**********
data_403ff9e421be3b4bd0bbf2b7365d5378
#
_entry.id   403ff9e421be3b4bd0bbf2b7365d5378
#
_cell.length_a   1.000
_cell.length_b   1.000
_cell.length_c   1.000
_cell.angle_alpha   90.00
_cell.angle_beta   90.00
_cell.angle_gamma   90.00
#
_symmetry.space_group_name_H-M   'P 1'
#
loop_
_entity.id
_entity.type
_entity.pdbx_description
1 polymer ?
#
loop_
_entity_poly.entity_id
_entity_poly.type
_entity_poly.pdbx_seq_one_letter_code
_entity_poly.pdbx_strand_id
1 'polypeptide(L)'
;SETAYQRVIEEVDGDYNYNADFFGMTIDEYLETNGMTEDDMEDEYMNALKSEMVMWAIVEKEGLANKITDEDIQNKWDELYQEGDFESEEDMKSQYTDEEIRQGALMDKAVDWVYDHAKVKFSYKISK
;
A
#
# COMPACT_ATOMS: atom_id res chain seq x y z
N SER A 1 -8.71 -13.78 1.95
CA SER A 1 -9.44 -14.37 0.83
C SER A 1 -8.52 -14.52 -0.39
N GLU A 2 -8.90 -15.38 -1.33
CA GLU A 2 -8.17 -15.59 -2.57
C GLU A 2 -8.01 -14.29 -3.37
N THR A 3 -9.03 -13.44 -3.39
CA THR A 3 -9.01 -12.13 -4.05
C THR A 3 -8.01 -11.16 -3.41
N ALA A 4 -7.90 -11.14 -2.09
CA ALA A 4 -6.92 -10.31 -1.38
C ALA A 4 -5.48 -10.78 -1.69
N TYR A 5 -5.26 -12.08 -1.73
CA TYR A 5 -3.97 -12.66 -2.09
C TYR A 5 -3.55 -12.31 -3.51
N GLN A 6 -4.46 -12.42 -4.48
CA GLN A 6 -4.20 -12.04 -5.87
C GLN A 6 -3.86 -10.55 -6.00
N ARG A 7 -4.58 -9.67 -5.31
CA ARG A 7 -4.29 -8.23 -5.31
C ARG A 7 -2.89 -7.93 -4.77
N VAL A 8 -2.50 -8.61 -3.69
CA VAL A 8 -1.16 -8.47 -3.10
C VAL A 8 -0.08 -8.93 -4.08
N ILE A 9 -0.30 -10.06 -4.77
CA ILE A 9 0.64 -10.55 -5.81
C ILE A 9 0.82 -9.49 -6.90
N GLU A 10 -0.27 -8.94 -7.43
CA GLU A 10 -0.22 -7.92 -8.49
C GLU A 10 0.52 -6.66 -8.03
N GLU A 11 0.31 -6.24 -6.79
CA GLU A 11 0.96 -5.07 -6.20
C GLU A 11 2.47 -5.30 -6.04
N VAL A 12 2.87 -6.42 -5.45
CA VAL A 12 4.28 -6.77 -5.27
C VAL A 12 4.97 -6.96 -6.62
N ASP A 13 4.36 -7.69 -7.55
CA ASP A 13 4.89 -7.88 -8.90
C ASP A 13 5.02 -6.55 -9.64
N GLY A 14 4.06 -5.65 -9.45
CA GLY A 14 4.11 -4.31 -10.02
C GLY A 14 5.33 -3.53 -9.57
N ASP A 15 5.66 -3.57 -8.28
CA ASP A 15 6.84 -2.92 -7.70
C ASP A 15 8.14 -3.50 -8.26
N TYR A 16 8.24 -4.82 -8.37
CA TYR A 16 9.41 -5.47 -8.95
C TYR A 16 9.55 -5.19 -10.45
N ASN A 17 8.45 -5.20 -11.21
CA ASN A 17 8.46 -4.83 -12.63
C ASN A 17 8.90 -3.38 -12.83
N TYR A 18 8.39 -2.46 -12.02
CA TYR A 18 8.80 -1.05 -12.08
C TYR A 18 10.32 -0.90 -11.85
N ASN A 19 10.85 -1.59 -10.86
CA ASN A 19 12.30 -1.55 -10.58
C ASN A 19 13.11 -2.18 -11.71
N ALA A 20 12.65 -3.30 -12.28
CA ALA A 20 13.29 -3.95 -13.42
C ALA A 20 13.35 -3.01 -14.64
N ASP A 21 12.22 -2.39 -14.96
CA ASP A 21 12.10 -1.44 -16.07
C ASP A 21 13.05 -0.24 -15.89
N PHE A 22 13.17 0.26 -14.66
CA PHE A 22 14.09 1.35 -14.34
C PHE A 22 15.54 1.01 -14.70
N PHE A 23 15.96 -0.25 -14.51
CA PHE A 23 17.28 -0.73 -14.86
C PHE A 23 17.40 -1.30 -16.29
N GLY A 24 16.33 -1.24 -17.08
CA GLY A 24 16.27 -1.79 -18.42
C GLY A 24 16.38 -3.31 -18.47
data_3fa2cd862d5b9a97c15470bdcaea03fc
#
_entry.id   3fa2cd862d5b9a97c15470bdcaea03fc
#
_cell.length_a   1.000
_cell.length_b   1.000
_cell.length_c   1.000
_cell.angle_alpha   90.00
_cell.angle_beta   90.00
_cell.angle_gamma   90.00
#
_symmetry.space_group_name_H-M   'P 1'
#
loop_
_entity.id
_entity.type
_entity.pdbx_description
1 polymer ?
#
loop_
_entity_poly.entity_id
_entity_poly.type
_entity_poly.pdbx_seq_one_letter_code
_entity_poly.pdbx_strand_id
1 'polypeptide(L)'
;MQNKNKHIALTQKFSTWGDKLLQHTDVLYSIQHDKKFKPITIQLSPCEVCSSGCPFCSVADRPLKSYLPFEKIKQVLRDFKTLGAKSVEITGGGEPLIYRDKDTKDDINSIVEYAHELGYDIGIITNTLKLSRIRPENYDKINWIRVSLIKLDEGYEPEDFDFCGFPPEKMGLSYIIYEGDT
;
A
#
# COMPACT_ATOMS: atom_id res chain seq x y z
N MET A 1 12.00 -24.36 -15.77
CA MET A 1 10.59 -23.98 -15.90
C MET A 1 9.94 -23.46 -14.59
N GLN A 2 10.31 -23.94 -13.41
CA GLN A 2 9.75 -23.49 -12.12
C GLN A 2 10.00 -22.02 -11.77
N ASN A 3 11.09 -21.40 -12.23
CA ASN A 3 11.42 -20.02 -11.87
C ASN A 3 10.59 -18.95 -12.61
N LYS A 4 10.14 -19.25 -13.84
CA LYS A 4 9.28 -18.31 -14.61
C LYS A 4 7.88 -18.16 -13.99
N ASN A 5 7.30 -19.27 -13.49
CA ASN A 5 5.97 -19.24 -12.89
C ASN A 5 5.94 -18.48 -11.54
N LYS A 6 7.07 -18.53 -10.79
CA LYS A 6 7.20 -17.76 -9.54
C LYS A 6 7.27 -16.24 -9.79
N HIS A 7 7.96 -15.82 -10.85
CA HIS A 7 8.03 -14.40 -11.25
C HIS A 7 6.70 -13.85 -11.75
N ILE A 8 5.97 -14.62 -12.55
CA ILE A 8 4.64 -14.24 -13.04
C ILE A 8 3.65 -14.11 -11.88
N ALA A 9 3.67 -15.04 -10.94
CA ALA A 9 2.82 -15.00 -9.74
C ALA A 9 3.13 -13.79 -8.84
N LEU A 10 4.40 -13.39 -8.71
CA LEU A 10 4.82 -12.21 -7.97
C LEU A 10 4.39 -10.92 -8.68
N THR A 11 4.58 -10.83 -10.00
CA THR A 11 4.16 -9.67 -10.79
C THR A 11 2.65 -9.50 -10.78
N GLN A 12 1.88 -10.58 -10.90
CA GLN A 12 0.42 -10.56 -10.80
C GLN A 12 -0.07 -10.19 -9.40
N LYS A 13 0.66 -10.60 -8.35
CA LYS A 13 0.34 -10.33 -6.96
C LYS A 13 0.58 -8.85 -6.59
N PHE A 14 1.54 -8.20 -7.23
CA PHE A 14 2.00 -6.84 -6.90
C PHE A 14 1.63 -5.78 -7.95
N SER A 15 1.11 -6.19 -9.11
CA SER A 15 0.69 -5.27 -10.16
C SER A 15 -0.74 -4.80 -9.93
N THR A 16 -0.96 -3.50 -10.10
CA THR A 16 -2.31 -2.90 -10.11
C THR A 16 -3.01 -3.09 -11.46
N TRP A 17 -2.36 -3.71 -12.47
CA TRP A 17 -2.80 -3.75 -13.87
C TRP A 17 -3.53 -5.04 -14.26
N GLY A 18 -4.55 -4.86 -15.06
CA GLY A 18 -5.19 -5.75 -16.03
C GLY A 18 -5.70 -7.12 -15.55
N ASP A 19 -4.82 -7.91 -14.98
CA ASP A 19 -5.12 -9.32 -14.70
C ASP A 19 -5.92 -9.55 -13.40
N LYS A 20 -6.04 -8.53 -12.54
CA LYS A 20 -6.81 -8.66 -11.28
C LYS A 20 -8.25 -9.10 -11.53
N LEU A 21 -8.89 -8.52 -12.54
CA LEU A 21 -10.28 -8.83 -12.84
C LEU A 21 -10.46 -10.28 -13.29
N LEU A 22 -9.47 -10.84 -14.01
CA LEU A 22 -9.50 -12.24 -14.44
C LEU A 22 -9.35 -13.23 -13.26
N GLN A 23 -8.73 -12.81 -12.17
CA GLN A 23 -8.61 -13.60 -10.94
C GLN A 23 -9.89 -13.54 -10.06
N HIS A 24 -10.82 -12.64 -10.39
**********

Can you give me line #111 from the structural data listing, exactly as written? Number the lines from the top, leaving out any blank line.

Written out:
_cell.angle_beta   90.00